In our communities, we witness the harsh reality of the health inequalities that so desperately need to be addressed. As the Secretary of State said, black people are over four times more likely to be detained under the Mental Health Act.
We need to advance the mental health equality framework and there must be culturally appropriate services and the freedom for local areas to look at their specific populations in order to have the most suitable approaches. Culturally appropriate community provision is vital for mental health services that are truly joined-up and effective and that, crucially, work well for patients. Will the Secretary of State also provide reassurances on the future of community care and on how they will work with local authorities across the country to deliver community provision that works?
Mental health staffing levels are absolutely crucial to ensuring that mental health services are fit for purpose. More than a year and a half ago, I asked the Secretary of State’s predecessor about the future of mental health staffing. The proposals that have been set out today go well beyond what has been committed to in the long-term plan. Labour has a plan: to recruit an extra 8,500 mental health staff to treat 1 million additional patients a year by the end of our first term in office. Will the Secretary of State outline when we will get the workforce settlement? What reassurance can he give on filling training places?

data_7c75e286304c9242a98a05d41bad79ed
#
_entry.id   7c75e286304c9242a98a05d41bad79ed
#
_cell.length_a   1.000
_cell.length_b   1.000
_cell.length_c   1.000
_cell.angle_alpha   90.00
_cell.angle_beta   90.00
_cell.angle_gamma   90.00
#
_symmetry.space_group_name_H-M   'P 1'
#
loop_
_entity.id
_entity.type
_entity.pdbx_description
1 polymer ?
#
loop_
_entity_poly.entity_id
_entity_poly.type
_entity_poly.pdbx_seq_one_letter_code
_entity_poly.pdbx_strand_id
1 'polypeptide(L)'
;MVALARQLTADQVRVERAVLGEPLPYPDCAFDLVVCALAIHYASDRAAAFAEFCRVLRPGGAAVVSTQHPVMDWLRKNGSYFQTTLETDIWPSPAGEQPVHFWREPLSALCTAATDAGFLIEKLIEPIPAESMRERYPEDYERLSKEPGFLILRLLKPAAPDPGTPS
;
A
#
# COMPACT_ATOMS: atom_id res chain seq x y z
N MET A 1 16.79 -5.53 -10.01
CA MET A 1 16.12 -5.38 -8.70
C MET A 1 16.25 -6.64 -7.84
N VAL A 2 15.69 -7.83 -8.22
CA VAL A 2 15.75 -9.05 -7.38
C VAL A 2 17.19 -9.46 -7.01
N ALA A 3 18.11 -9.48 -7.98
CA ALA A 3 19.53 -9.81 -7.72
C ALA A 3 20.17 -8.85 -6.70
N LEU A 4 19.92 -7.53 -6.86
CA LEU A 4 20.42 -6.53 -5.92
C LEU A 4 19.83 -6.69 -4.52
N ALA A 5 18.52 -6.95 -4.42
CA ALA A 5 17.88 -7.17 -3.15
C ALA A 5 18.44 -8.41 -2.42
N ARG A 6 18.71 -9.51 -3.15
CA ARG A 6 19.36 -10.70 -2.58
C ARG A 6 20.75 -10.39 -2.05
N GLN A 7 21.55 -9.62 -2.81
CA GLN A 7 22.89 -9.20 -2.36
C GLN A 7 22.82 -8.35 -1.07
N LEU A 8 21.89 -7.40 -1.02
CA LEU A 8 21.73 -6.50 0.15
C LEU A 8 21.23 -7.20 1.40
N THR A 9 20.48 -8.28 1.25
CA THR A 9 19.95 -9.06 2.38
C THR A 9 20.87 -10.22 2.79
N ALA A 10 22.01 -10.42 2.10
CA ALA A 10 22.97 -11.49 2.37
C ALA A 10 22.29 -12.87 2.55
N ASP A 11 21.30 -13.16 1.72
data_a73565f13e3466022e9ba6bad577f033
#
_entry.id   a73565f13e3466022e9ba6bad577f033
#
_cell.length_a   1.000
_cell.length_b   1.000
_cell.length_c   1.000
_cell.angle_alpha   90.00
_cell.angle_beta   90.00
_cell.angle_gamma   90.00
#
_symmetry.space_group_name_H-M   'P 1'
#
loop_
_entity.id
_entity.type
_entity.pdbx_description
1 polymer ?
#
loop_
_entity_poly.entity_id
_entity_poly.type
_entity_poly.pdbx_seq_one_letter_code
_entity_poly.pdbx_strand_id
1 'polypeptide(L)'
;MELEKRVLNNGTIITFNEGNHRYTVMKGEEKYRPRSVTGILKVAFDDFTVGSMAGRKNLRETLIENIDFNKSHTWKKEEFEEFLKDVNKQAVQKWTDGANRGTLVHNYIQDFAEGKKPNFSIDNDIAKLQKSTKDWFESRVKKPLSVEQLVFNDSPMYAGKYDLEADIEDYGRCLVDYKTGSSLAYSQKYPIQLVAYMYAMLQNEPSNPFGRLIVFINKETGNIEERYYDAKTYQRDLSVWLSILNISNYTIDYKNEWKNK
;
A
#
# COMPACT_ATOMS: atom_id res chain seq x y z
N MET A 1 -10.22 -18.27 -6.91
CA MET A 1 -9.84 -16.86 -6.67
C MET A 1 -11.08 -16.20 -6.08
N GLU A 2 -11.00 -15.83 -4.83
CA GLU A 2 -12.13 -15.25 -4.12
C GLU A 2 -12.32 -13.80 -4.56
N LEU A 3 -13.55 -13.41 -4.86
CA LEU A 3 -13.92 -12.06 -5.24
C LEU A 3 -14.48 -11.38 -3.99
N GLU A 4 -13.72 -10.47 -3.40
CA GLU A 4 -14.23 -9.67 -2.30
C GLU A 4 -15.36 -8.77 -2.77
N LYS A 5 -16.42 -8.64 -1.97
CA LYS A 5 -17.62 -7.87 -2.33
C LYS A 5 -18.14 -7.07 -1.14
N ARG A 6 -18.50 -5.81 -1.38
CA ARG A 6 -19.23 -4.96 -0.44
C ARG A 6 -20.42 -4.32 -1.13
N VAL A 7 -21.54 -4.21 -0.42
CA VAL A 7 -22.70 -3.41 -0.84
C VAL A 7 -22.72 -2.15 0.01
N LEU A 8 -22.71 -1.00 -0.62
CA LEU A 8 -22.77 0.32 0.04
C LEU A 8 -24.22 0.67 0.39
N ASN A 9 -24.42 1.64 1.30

For too long, the Government have had their head in the sand when it comes to mental health. They have failed on eradicating dormitories from mental health facilities, failed on cracking down on the use of restraint, and failed on getting on top of waiting times. We cannot have this kicked into the long grass and, if it gets lost in the political quagmire of Conservative in-fighting, should the Government call an early general election, people will suffer. We cannot have the Government fail on mental health legislation any longer. This is a once-in-a-generation opportunity; we simply must get this right for everyone who depends on these vital services.